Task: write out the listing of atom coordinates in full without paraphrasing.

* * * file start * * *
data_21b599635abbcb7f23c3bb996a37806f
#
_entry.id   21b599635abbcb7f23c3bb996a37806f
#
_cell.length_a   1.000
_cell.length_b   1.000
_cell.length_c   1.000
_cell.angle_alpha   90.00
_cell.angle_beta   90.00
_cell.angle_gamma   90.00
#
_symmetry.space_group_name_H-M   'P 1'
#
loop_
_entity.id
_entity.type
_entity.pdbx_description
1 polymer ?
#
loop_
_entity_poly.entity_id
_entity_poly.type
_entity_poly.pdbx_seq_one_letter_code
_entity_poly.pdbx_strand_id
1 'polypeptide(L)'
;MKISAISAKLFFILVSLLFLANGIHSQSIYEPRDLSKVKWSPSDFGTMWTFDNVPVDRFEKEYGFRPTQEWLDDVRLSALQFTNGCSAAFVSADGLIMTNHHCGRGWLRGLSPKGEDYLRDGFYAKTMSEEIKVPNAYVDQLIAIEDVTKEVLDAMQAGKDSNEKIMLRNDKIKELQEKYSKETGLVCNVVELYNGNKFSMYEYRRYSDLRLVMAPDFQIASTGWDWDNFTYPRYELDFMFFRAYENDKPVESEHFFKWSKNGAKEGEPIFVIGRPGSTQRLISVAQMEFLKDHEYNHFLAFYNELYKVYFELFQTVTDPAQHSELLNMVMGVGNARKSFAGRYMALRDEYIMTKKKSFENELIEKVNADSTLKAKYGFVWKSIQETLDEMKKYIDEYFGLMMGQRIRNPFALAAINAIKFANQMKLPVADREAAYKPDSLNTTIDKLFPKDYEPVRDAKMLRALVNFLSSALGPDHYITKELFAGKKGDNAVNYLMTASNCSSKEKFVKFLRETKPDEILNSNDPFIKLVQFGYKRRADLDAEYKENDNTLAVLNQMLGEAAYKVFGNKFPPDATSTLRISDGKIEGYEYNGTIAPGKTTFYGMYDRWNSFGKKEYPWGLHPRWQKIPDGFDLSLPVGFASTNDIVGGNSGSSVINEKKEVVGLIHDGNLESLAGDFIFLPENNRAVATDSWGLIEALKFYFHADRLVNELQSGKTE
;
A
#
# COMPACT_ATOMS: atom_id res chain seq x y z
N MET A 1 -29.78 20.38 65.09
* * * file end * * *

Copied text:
data_21b599635abbcb7f23c3bb996a37806f
#
_entry.id   21b599635abbcb7f23c3bb996a37806f
#
_cell.length_a   1.000
_cell.length_b   1.000
_cell.length_c   1.000
_cell.angle_alpha   90.00
_cell.angle_beta   90.00
_cell.angle_gamma   90.00
#
_symmetry.space_group_name_H-M   'P 1'
#
loop_
_entity.id
_entity.type
_entity.pdbx_description
1 polymer ?
#
loop_
_entity_poly.entity_id
_entity_poly.type
_entity_poly.pdbx_seq_one_letter_code
_entity_poly.pdbx_strand_id
1 'polypeptide(L)'
;MKISAISAKLFFILVSLLFLANGIHSQSIYEPRDLSKVKWSPSDFGTMWTFDNVPVDRFEKEYGFRPTQEWLDDVRLSALQFTNGCSAAFVSADGLIMTNHHCGRGWLRGLSPKGEDYLRDGFYAKTMSEEIKVPNAYVDQLIAIEDVTKEVLDAMQAGKDSNEKIMLRNDKIKELQEKYSKETGLVCNVVELYNGNKFSMYEYRRYSDLRLVMAPDFQIASTGWDWDNFTYPRYELDFMFFRAYENDKPVESEHFFKWSKNGAKEGEPIFVIGRPGSTQRLISVAQMEFLKDHEYNHFLAFYNELYKVYFELFQTVTDPAQHSELLNMVMGVGNARKSFAGRYMALRDEYIMTKKKSFENELIEKVNADSTLKAKYGFVWKSIQETLDEMKKYIDEYFGLMMGQRIRNPFALAAINAIKFANQMKLPVADREAAYKPDSLNTTIDKLFPKDYEPVRDAKMLRALVNFLSSALGPDHYITKELFAGKKGDNAVNYLMTASNCSSKEKFVKFLRETKPDEILNSNDPFIKLVQFGYKRRADLDAEYKENDNTLAVLNQMLGEAAYKVFGNKFPPDATSTLRISDGKIEGYEYNGTIAPGKTTFYGMYDRWNSFGKKEYPWGLHPRWQKIPDGFDLSLPVGFASTNDIVGGNSGSSVINEKKEVVGLIHDGNLESLAGDFIFLPENNRAVATDSWGLIEALKFYFHADRLVNELQSGKTE
;
A
#
# COMPACT_ATOMS: atom_id res chain seq x y z
N MET A 1 -29.78 20.38 65.09